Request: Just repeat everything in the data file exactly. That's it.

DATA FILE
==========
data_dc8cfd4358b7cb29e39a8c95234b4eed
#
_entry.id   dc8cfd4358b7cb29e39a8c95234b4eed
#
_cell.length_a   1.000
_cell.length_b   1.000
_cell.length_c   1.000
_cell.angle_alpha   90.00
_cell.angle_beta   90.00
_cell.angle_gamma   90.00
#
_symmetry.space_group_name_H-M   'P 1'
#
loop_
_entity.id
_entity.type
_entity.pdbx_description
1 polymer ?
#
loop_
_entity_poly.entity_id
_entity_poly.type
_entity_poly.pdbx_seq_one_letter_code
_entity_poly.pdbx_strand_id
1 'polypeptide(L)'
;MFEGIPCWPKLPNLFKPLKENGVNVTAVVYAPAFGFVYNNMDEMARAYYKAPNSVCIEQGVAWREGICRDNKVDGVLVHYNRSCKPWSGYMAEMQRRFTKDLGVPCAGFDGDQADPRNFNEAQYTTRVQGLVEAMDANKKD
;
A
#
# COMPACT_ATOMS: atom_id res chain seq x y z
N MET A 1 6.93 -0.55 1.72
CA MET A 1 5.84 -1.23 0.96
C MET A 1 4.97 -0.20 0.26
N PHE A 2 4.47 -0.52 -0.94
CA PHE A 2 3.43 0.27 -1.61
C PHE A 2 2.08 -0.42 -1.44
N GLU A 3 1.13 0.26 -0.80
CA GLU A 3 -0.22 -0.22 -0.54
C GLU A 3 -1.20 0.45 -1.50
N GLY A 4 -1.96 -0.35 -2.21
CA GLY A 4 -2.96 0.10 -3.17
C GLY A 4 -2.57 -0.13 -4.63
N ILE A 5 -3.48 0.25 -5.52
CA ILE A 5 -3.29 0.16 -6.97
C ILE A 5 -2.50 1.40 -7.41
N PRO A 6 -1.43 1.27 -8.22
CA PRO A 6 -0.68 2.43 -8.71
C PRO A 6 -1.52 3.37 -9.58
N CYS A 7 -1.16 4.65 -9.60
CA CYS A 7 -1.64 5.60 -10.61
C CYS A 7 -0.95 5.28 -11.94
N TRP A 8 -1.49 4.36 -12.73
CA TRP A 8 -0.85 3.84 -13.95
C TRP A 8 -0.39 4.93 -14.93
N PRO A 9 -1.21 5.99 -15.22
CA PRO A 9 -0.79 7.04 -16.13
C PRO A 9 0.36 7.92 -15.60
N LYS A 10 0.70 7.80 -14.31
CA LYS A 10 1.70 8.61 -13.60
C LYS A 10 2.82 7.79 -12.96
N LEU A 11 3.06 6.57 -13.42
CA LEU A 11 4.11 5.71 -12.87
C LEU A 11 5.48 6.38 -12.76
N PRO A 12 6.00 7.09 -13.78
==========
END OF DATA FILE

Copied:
data_dc8cfd4358b7cb29e39a8c95234b4eed
#
_entry.id   dc8cfd4358b7cb29e39a8c95234b4eed
#
_cell.length_a   1.000
_cell.length_b   1.000
_cell.length_c   1.000
_cell.angle_alpha   90.00
_cell.angle_beta   90.00
_cell.angle_gamma   90.00
#
_symmetry.space_group_name_H-M   'P 1'
#
loop_
_entity.id
_entity.type
_entity.pdbx_description
1 polymer ?
#
loop_
_entity_poly.entity_id
_entity_poly.type
_entity_poly.pdbx_seq_one_letter_code
_entity_poly.pdbx_strand_id
1 'polypeptide(L)'
;MFEGIPCWPKLPNLFKPLKENGVNVTAVVYAPAFGFVYNNMDEMARAYYKAPNSVCIEQGVAWREGICRDNKVDGVLVHYNRSCKPWSGYMAEMQRRFTKDLGVPCAGFDGDQADPRNFNEAQYTTRVQGLVEAMDANKKD
;
A
#
# COMPACT_ATOMS: atom_id res chain seq x y z
N MET A 1 6.93 -0.55 1.72
CA MET A 1 5.84 -1.23 0.96
C MET A 1 4.97 -0.20 0.26
N PHE A 2 4.47 -0.52 -0.94
CA PHE A 2 3.43 0.27 -1.61
C PHE A 2 2.08 -0.42 -1.44
N GLU A 3 1.13 0.26 -0.80
CA GLU A 3 -0.22 -0.22 -0.54
C GLU A 3 -1.20 0.45 -1.50
N GLY A 4 -1.96 -0.35 -2.21
CA GLY A 4 -2.96 0.10 -3.17
C GLY A 4 -2.57 -0.13 -4.63
N ILE A 5 -3.48 0.25 -5.52
CA ILE A 5 -3.29 0.16 -6.97
C ILE A 5 -2.50 1.40 -7.41
N PRO A 6 -1.43 1.27 -8.22
CA PRO A 6 -0.68 2.43 -8.71
C PRO A 6 -1.52 3.37 -9.58
N CYS A 7 -1.16 4.65 -9.60
CA CYS A 7 -1.64 5.60 -10.61
C CYS A 7 -0.95 5.28 -11.94
N TRP A 8 -1.49 4.36 -12.73
CA TRP A 8 -0.85 3.84 -13.95
C TRP A 8 -0.39 4.93 -14.93
N PRO A 9 -1.21 5.99 -15.22
CA PRO A 9 -0.79 7.04 -16.13
C PRO A 9 0.36 7.92 -15.60
N LYS A 10 0.70 7.80 -14.31
CA LYS A 10 1.70 8.61 -13.60
C LYS A 10 2.82 7.79 -12.96
N LEU A 11 3.06 6.57 -13.42
CA LEU A 11 4.11 5.71 -12.87
C LEU A 11 5.48 6.38 -12.76
N PRO A 12 6.00 7.09 -13.78